The first drawing I ever hung up in my room was a copy I made of Joe Kubert’s cover for issue #1 of “Justice Inc.”
Looking at that cover now, it’s easy to see why 9 year old me was enthralled by it. It had a sense of danger that just wasn’t present in the other comics I was reading. Joe drew a grim faced hero plunging through the sky towards us as a parachute erupts from his back. The guy looks weather-beaten, with sharp cheekbones, a furrowed brow, and deep grooves around the nose and mouth. Most of the comics heroes I’d encountered were glowing, perfect Olympians, frozen at a sunny, youthful point in their mid-20s. Not Kubert’s. His heroes were older and sinewy, never armor-plated with idealized musculature. Capable, but vulnerable, they always looked like they’d been through a lot. Clearly, the work they did was hard, and their success, if it came at all, would come at a cost.
Years later at his school, my classmates and I would learn from Joe that this is how things are in real life. The man had a titanic work ethic, teaching and dealing with administrative matters at the school while continuing a productive freelance career, keeping in shape, staying active in his community and being there for his family. He never seemed to be in a hurry, but he got a lot done, all while maintaining the gravity and authority of an Easter Island statue. A young artist couldn’t ask for a better role model.
One thing that must have helped Joe keep going was that while he always described drawing as work, he clearly loved doing it. He attended the school’s evening life drawing sessions, not as an instructor, but just for the pleasure and the practice of drawing from a live model. The man was wrapping up his fifth decade as a working artist, and he still spent his free time doing figure studies, humbly recording observations in charcoal or chalk, seeing what else the model could teach him. In class, when he wasn’t critiquing or lecturing, he doodled with whatever tool was handy. He’d sometimes tear these doodles up and toss them in the trash after class, prompting a mad rush of Kubies to the basket to recover what he’d done. Here’s one that I recovered and taped back together.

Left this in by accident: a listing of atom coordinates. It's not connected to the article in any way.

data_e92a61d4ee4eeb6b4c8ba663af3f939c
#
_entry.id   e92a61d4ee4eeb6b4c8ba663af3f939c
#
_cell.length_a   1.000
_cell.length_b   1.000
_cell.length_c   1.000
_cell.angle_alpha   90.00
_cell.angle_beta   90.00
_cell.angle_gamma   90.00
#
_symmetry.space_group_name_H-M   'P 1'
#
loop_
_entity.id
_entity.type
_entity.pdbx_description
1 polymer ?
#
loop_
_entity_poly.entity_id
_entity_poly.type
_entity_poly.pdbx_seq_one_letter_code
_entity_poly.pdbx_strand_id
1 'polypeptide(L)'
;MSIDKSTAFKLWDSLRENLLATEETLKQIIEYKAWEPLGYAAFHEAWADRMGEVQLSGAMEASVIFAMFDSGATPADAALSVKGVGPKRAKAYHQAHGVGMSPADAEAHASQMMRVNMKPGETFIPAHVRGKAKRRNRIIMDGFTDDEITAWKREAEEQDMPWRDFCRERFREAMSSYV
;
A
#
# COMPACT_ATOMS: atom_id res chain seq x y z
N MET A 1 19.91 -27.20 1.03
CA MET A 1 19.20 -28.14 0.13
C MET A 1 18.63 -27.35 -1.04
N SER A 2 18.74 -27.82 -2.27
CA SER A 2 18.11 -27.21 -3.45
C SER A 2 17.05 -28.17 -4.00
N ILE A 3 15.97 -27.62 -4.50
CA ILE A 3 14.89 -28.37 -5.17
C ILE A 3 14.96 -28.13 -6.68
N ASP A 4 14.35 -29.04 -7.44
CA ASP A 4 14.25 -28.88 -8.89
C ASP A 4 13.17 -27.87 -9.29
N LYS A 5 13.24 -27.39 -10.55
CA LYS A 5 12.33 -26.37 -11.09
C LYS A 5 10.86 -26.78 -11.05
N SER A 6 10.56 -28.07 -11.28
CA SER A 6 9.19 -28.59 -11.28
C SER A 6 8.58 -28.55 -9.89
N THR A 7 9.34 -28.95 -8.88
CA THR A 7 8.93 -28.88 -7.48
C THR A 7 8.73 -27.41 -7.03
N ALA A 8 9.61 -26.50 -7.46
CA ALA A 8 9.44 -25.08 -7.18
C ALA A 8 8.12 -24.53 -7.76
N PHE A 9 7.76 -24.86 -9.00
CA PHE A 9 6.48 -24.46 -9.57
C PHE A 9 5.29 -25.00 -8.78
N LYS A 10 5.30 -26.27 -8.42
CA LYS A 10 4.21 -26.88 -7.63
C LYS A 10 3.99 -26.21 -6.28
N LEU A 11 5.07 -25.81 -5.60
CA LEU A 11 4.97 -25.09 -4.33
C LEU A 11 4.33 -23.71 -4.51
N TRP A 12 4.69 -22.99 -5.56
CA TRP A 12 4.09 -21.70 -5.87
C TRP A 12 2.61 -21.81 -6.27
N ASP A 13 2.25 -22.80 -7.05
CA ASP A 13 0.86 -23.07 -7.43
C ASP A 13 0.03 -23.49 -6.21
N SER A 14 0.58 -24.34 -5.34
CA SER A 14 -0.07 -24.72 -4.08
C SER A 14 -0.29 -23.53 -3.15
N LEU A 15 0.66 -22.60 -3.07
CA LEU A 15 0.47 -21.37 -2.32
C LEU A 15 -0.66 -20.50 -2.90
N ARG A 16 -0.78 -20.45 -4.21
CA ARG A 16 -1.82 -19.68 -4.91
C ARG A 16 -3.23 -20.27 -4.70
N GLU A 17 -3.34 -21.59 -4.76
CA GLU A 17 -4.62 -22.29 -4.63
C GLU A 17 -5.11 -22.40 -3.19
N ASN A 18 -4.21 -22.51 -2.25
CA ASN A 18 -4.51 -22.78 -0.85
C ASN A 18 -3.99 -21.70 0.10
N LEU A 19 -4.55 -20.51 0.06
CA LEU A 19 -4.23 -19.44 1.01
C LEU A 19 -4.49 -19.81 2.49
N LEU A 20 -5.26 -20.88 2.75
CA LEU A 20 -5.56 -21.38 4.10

Joe was a patient and generous instructor. There was a one genuine prodigy in my class, and a couple of students who were close to professional, but most of us (and that includes me) were struggling mightily to reach even the bottom rung of competence. That didn’t stop Joe from taking us and our efforts seriously. I can’t begin to communicate how much this meant to us.
We’d bring our work to him, and he’d take a moment to study it as a whole. Then he’d ask us a few incisive questions about our goals for a figure, a panel, a sequence. Just formulating the answers was valuable. Joe never let us lose sight of our role as communicators. There needed to be a reason for every choice we made on a page. Then he’d lay tracing paper over it and, with a soft lead pencil, would show us how we could tell the story more effectively. If we’d fixed a problem he’d spotted in our work before, he’d note this. If we failed to fix it, he’d correct us again, sometimes with a bit of gentle ribbing. For all his gravity, he had a sense of humor, and he urged us to loosen up and not take ourselves so seriously. We were going to be learning throughout our entire careers, and we’d never be 100% happy with what we did. “Do the best you can with the time allotted and move on.” “If something didn’t work on this page, get it right on the next one.” “Let yourself have fun with it.”
He told us that a lot toward the end of our last year at school. It seemed impossible. We’d all come a long way since our first day of school, but we all knew how very far we had to go. For me, drawing was still more about failure than fun. I was panicking, convinced that I’d never have what it takes to support myself as an artist, and I don’t think I was alone. I know a lot of my classmates felt the same. Joe didn’t. He was confident about our skills, and more importantly, about the quality of what we’d been taught.
On our last day of school, he answered some big-picture questions for us, and he drew pen sketches of some of my classmates. He did this one of me.
August 12th, 2012.